Prof. Wyman was deeply proud that his book not only educated Americans about their country’s response to the Holocaust, but helped ensure that another persecuted Jewish community would not be abandoned. The role that The Abandonment of the Jews played in the 1985 U.S. airlift of more than 800 Ethiopian Jews was widely acknowledged in the news media at the time. Wolf Blitzer, who was the Washington correspondent for the Jerusalem Post, wrote: “Today’s direct and very active cooperation by the U.S. government in helping to rescue Ethiopian Jews is in marked contrast to the documented abandonment of European Jewish refugees before and during World War II … [which has been] well-documented in David S. Wyman’s recently published book, The Abandonment of the Jews.”
Vice President Bush subsequently sent Prof. Wyman a handwritten note of thanks for inspiring the rescue mission. The note is proudly displayed in the Wyman family home in Massachusetts.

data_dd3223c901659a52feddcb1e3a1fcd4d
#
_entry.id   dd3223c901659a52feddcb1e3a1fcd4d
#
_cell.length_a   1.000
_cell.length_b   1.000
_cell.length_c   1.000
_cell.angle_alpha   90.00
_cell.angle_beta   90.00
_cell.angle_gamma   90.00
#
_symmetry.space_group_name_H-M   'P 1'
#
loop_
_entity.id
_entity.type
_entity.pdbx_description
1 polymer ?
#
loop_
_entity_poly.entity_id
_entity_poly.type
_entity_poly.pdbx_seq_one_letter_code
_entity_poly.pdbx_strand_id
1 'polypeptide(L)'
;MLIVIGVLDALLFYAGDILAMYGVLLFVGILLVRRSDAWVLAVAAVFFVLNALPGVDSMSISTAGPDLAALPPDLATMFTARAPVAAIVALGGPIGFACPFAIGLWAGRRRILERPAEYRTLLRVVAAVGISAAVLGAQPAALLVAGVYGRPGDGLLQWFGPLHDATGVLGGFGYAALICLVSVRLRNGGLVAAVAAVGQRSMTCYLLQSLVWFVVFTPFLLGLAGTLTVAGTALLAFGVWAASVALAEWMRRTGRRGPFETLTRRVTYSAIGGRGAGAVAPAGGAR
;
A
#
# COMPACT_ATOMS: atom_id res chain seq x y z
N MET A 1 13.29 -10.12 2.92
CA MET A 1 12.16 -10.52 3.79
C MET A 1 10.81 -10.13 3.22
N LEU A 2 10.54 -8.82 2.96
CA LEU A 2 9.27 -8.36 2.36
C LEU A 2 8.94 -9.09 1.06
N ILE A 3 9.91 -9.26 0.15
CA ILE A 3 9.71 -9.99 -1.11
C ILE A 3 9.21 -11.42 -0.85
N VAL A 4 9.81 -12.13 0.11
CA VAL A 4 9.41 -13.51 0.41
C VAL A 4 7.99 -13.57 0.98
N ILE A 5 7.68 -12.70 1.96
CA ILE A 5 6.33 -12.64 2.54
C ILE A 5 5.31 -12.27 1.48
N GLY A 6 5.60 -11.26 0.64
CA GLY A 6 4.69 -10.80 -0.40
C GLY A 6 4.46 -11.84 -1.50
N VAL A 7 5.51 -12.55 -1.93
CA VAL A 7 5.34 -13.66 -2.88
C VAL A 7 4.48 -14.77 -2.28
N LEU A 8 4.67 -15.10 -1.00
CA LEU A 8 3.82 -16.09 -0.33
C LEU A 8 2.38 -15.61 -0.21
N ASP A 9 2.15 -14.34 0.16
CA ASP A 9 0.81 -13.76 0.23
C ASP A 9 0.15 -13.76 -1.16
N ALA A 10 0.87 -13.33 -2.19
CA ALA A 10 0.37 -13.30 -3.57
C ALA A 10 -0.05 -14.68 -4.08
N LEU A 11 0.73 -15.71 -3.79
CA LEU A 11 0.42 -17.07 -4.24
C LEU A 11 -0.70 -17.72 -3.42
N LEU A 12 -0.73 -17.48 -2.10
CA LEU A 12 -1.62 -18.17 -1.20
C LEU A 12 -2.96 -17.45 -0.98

During a visit to Israel in 1988, Prof. Wyman’s hosts took him to an orphanage to meet some of the children who had been rescued in the airlift; he described it as one of the most moving experiences in his life. In 2008, Prof. Wyman visited an Israeli air force base, together with Dr. Rebecca Kook, Astra Temko, and Nili Kook, the daughters and widow, respectively, of Holocaust rescue activist Hillel Kook (Peter Bergson). There they met Major-General Amir Eshel, who was involved in the 1985 airlift operation, and Moshe Gadaf and Ami Farradah, who, as eight year-olds, were among the Ethiopian Jewish children who were rescued. The poignant ‘reunion’ of the former child refugees, the Israeli general who helped save them, and the American historian whose book made the rescue possible, was truly unforgettable.
Prof. Wyman was also the coauthor, with Rafael Medoff, of A Race Against Death: Peter Bergson, America, and the Holocaust (The New Press, 2000); editor of America and the Holocaust (thirteen volumes of the documents used in The Abandonment of the Jews, published by Garland in 1990); and editor of The World Reacts to the Holocaust (Johns Hopkins University Press, 1996). Most recently, he contributed a chapter to Dr. Medoff’s 2018 book, Too Little and Almost Too Late: The War Refugee Board and America’s Response to the Holocaust.
Prof. Wyman’s wife, Midge, who assisted him in his scholarly work, passed away in 2003. The Wyman Institute joins with their children, Teresa and Jim, and the other members of their family, in mourning his passing.